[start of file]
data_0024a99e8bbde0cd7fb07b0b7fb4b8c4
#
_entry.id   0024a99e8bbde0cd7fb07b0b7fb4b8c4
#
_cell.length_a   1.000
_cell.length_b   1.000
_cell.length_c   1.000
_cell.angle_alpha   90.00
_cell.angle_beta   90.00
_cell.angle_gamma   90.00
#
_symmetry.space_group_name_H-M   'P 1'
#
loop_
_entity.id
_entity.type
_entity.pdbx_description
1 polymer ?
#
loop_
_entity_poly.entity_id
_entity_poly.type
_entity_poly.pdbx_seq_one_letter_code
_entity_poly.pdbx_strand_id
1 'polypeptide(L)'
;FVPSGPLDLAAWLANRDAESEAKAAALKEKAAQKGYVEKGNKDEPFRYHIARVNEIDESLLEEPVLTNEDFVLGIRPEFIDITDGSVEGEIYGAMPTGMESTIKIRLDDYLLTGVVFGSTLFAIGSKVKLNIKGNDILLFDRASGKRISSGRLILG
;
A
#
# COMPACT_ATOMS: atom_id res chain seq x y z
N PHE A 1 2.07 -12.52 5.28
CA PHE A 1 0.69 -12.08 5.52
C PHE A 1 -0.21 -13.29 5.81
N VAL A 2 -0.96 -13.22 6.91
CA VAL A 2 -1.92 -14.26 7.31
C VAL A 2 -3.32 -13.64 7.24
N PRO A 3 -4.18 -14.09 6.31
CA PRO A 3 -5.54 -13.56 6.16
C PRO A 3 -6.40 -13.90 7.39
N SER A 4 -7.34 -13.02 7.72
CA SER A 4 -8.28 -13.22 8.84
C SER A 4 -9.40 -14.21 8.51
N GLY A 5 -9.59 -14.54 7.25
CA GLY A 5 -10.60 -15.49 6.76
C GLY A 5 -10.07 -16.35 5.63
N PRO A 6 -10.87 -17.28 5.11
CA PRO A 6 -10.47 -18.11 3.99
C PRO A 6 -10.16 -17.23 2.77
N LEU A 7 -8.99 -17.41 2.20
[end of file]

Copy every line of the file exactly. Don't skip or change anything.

data_0024a99e8bbde0cd7fb07b0b7fb4b8c4
#
_entry.id   0024a99e8bbde0cd7fb07b0b7fb4b8c4
#
_cell.length_a   1.000
_cell.length_b   1.000
_cell.length_c   1.000
_cell.angle_alpha   90.00
_cell.angle_beta   90.00
_cell.angle_gamma   90.00
#
_symmetry.space_group_name_H-M   'P 1'
#
loop_
_entity.id
_entity.type
_entity.pdbx_description
1 polymer ?
#
loop_
_entity_poly.entity_id
_entity_poly.type
_entity_poly.pdbx_seq_one_letter_code
_entity_poly.pdbx_strand_id
1 'polypeptide(L)'
;FVPSGPLDLAAWLANRDAESEAKAAALKEKAAQKGYVEKGNKDEPFRYHIARVNEIDESLLEEPVLTNEDFVLGIRPEFIDITDGSVEGEIYGAMPTGMESTIKIRLDDYLLTGVVFGSTLFAIGSKVKLNIKGNDILLFDRASGKRISSGRLILG
;
A
#
# COMPACT_ATOMS: atom_id res chain seq x y z
N PHE A 1 2.07 -12.52 5.28
CA PHE A 1 0.69 -12.08 5.52
C PHE A 1 -0.21 -13.29 5.81
N VAL A 2 -0.96 -13.22 6.91
CA VAL A 2 -1.92 -14.26 7.31
C VAL A 2 -3.32 -13.64 7.24
N PRO A 3 -4.18 -14.09 6.31
CA PRO A 3 -5.54 -13.56 6.16
C PRO A 3 -6.40 -13.90 7.39
N SER A 4 -7.34 -13.02 7.72
CA SER A 4 -8.28 -13.22 8.84
C SER A 4 -9.40 -14.21 8.51
N GLY A 5 -9.59 -14.54 7.25
CA GLY A 5 -10.60 -15.49 6.76
C GLY A 5 -10.07 -16.35 5.63
N PRO A 6 -10.87 -17.28 5.11
CA PRO A 6 -10.47 -18.11 3.99
C PRO A 6 -10.16 -17.23 2.77
N LEU A 7 -8.99 -17.41 2.20